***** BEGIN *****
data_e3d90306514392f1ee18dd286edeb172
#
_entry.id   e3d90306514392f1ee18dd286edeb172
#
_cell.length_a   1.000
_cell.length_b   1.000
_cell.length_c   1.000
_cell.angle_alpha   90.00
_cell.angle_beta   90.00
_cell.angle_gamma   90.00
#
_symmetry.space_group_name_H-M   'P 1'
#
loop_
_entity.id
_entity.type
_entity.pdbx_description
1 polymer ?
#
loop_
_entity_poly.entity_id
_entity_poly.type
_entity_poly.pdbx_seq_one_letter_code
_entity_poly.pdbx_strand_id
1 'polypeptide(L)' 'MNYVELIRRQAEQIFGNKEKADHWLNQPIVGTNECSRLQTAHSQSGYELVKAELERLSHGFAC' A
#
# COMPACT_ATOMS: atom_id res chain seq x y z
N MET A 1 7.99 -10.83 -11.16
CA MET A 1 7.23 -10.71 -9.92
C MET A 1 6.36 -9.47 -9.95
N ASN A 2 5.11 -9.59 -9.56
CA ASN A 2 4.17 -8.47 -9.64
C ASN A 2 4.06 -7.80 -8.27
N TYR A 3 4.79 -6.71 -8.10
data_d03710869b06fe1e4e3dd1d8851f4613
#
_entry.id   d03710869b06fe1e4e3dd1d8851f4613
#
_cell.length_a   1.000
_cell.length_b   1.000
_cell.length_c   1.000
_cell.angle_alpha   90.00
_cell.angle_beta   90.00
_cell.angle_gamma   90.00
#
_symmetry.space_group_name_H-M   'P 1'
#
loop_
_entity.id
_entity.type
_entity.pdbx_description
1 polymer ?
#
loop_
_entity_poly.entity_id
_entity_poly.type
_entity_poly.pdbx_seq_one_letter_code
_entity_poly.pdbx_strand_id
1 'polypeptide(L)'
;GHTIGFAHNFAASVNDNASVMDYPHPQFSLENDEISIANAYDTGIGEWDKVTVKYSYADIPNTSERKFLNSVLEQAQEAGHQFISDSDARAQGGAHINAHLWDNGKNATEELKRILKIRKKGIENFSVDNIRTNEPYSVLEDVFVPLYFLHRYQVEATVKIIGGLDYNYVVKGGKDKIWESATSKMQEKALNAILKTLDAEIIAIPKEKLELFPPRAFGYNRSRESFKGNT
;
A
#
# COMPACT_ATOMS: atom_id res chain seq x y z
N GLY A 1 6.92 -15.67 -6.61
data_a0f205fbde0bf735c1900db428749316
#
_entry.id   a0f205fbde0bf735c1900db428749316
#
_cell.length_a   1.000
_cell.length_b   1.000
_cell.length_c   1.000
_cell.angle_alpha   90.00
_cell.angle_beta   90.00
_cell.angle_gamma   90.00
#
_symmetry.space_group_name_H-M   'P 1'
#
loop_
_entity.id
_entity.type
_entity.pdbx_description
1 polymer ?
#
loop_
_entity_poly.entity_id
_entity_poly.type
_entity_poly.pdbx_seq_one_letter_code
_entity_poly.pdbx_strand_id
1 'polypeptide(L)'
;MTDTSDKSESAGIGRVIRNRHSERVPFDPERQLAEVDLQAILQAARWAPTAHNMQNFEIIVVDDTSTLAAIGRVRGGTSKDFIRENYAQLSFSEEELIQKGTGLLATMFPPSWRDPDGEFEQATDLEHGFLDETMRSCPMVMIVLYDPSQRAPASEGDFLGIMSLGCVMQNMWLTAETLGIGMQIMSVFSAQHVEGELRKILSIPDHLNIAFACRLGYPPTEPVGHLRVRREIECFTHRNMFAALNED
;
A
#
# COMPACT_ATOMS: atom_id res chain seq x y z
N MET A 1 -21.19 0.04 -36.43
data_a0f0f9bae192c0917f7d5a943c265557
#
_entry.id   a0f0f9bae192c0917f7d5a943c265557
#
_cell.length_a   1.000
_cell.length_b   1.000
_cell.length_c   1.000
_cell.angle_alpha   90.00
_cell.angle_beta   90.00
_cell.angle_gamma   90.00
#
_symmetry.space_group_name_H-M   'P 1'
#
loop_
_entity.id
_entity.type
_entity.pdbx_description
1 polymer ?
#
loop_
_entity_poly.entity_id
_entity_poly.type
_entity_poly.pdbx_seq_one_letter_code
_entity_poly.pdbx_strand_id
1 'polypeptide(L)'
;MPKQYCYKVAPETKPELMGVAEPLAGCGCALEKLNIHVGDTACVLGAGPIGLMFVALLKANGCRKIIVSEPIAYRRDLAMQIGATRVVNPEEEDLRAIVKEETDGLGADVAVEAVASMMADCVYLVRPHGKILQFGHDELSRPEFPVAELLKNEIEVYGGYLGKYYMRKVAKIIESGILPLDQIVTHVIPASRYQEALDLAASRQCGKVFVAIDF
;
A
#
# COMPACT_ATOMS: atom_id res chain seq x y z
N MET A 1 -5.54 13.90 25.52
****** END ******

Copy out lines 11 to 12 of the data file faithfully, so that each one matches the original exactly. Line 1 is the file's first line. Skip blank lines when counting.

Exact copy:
#
_symmetry.space_group_name_H-M   'P 1'